Florida Backyard header image

All images © Daniel & Stacy Tabb and Boondock Studios

«   •   Home   •   »

Movie Review: Live Free or Die Hard

I don’t usually do movie reviews. Frankly they’re too much of a pain in my ass to bother. But I just spent two hours laughing, gasping, cheering, clapping my hands, and generally having a helluva time watching this movie. When it was over, I immediately wanted to watch it again. I wanted to buy the DVD in the lobby on the way out. It was that much fun.Everyone knows the drill in a Die Hard movie. Bruce Willis’ cop McClane is thrust in a situation where he can Stop the Madness and whip up on the bad guy. There’s usually wisecracks, McClane bleeding and cursing a lot, and eventually, saving the day. Yes, it is formulaic, yes, it’s been done before and will be done again, but when it’s pulled off with this much joy (yes, joy), much can be forgiven.

This time Willis is giving us an older/wiser McClane. Oh, he’ll still mouth off, but he’s actually more mature, and it is a much more enjoyable version of the character. There are numerous inside references for longtime viewers, such as McClane’s daughter calling herself Lucy Gennaro instead of Lucy McClane, and an FBI agent named Johnson, which is always a smart way to make your audience feel invested in a movie. The addition of the Mac kid, Justin Long, was a very fine call by someone. I’ve adored him since his Ed days, and he’s good addition here. Lucy, McClane’s daughter all grown up, is played by Mary Elizabeth Winstead (also known as the bad guy/girl/whatever in Sky High) and she damned near steals the movie out from under the big boys. She is McClane’s daughter, after all…and all that that implies.

The bad guy this time around is played by the newest occupant of my Laminated List, Timothy Olyphant. Previously mesmerizing as Sheriff Seth Bullock in Deadwood, he runs a close second at show-stealing behind Lucy. Nobody delivers sarcastic lines like this guy, absolutely deadpan. Yet you do not once think he WON’T shoot you in the head post-deadpan line delivery.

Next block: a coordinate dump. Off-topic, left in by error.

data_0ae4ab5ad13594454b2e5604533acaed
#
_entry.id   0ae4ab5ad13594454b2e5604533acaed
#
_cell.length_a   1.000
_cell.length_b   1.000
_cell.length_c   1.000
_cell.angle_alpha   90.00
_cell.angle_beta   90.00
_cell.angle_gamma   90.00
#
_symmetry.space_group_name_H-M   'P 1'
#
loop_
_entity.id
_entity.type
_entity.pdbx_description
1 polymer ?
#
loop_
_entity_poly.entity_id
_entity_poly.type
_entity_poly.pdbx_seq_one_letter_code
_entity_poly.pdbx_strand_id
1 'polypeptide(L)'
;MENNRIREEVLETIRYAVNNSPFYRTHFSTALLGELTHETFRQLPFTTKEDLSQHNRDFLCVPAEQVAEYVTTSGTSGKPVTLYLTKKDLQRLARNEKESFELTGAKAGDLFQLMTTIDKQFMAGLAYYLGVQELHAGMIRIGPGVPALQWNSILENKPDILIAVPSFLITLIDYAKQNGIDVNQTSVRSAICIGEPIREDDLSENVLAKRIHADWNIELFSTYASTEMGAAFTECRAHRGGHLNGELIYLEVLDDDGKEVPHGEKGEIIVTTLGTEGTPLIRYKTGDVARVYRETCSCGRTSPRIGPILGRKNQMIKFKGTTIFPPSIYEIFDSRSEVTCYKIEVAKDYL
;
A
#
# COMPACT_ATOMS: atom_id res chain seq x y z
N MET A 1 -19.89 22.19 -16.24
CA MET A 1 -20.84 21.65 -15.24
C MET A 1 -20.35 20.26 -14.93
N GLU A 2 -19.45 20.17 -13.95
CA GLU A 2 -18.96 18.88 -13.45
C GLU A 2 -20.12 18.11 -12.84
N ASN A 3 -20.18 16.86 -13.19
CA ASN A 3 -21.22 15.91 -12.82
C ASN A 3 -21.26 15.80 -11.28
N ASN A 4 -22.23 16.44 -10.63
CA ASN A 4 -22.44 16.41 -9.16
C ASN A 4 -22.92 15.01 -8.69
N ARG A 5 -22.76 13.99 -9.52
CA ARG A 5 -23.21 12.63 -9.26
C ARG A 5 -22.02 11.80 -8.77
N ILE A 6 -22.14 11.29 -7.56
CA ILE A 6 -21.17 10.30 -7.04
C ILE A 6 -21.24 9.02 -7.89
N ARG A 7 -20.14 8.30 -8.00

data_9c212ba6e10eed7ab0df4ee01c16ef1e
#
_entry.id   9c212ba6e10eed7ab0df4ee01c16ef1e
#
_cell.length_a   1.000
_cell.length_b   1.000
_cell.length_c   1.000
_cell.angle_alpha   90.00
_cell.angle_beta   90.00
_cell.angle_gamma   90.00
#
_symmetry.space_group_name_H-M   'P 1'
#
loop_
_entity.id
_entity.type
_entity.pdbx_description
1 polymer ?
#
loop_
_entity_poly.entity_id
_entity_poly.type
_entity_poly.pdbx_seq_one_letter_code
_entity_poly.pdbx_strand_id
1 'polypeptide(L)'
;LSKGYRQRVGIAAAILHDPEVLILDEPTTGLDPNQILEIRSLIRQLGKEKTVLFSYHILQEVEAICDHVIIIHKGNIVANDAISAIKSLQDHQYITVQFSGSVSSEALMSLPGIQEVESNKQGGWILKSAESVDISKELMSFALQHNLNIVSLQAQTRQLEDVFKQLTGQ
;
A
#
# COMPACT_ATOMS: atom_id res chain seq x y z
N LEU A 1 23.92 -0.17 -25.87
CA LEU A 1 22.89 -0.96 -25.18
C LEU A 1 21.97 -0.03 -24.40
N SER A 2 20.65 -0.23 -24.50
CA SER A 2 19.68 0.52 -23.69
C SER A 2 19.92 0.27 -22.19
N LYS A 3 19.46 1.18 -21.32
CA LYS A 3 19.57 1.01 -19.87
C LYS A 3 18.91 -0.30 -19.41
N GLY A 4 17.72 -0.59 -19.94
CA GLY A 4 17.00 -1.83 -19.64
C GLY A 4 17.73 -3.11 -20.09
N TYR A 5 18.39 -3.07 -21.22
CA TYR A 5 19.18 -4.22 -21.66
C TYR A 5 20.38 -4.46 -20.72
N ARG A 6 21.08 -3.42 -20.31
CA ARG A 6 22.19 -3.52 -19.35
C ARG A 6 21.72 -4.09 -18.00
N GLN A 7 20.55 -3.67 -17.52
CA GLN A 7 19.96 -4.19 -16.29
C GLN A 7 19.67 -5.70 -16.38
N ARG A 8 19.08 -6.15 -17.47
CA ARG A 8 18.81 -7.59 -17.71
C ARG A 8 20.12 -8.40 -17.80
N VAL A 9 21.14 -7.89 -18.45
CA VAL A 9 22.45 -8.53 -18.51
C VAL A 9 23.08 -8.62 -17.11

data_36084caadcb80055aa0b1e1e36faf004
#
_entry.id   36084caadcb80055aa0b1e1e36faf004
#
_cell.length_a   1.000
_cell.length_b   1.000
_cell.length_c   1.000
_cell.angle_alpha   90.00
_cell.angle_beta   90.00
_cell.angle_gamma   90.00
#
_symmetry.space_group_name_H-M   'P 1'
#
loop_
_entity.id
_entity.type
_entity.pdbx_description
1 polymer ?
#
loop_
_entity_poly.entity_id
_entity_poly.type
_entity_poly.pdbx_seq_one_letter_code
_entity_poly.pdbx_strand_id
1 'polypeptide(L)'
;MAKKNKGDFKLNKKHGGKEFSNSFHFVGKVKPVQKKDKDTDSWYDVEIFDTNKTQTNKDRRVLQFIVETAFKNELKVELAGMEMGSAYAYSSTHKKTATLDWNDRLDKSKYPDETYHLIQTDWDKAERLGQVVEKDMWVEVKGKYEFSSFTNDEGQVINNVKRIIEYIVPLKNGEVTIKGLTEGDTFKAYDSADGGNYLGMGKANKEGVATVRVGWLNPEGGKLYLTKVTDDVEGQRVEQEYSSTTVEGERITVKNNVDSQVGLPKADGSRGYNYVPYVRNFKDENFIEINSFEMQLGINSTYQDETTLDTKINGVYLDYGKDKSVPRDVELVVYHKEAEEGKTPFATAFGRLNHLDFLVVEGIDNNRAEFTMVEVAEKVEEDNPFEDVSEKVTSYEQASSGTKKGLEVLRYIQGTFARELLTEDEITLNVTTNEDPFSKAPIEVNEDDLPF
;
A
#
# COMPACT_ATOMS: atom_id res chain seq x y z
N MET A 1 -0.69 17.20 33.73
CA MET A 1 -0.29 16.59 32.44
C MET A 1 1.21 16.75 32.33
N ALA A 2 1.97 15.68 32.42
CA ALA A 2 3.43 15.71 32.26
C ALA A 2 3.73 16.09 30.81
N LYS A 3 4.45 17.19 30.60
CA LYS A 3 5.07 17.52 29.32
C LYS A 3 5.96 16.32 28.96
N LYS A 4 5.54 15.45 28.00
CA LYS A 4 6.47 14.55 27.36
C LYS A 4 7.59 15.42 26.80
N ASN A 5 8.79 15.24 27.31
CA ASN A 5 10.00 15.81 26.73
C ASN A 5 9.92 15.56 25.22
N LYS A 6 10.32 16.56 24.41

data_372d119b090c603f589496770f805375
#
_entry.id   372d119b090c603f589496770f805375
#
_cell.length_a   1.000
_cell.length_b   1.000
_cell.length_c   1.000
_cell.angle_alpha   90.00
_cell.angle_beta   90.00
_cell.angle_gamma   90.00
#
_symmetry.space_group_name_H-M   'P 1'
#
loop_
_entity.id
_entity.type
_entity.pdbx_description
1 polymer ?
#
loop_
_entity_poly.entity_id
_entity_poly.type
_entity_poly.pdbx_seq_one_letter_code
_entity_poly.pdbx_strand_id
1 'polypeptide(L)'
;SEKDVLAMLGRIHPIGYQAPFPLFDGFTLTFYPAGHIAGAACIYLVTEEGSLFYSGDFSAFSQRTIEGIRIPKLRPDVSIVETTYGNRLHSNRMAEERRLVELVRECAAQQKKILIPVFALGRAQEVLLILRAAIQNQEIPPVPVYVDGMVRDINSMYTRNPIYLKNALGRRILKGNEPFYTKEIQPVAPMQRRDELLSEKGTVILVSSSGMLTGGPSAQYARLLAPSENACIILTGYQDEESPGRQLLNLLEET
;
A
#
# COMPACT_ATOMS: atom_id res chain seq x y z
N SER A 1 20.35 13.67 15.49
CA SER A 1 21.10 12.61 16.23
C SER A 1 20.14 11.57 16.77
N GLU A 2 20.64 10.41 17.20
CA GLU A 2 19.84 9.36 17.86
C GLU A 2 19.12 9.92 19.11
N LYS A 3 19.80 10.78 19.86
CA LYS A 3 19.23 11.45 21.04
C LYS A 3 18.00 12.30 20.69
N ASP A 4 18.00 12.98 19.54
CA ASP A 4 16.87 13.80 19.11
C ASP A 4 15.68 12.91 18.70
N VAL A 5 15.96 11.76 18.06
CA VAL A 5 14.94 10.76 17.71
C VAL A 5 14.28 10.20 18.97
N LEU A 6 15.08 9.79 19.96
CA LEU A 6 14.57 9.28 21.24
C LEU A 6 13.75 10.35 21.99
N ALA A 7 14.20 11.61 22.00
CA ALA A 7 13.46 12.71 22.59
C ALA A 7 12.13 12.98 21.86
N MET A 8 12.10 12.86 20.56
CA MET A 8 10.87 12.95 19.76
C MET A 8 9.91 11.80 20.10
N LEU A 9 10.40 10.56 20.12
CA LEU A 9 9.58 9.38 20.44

Some credit has got to be given to the director here. I wouldn’t know Len Wiseman if he stuck his tongue in my ear (other than he’s the improbably hot husband of the improbably hot Kate Beckinsale), but he apparently took the stunt crew aside and said, ‘Let’s take this bitch up to eleven.’ The gag we’ve all seen in the trailer (where the two cars stop the one flipping car from smushing McClane and the Kid), is still spectacular, despite having seen it a dozen times already. Everything else in the movie puts it to shame. Everything. But most especially the tunnel scene. Don’t be off peeing during the tunnel scene. My only complaint with Wiseman is his borrow-ation (is that a word) of certain Michael Bay shots. To be expected, I spose, since he’s basically a protege, but still, buddy, let’s avoid the slo-mo setup shots in future, ok?

Suspension of disbelief is REQUIRED for this movie, just like all the others. All the tech slinging/haxxoring is absolutely bogus, the stunts improbable and breathtaking at the same time, and McClane NOT winding up with 97 broken bones is completely unpossible. However, if you’re going to this movie expecting a serious film, then you’re the sucker. You know what Die Hard is…McClane kicking the shit out of the bad guys. Leave your expectations at the door and you’ll have just as much fun as we did.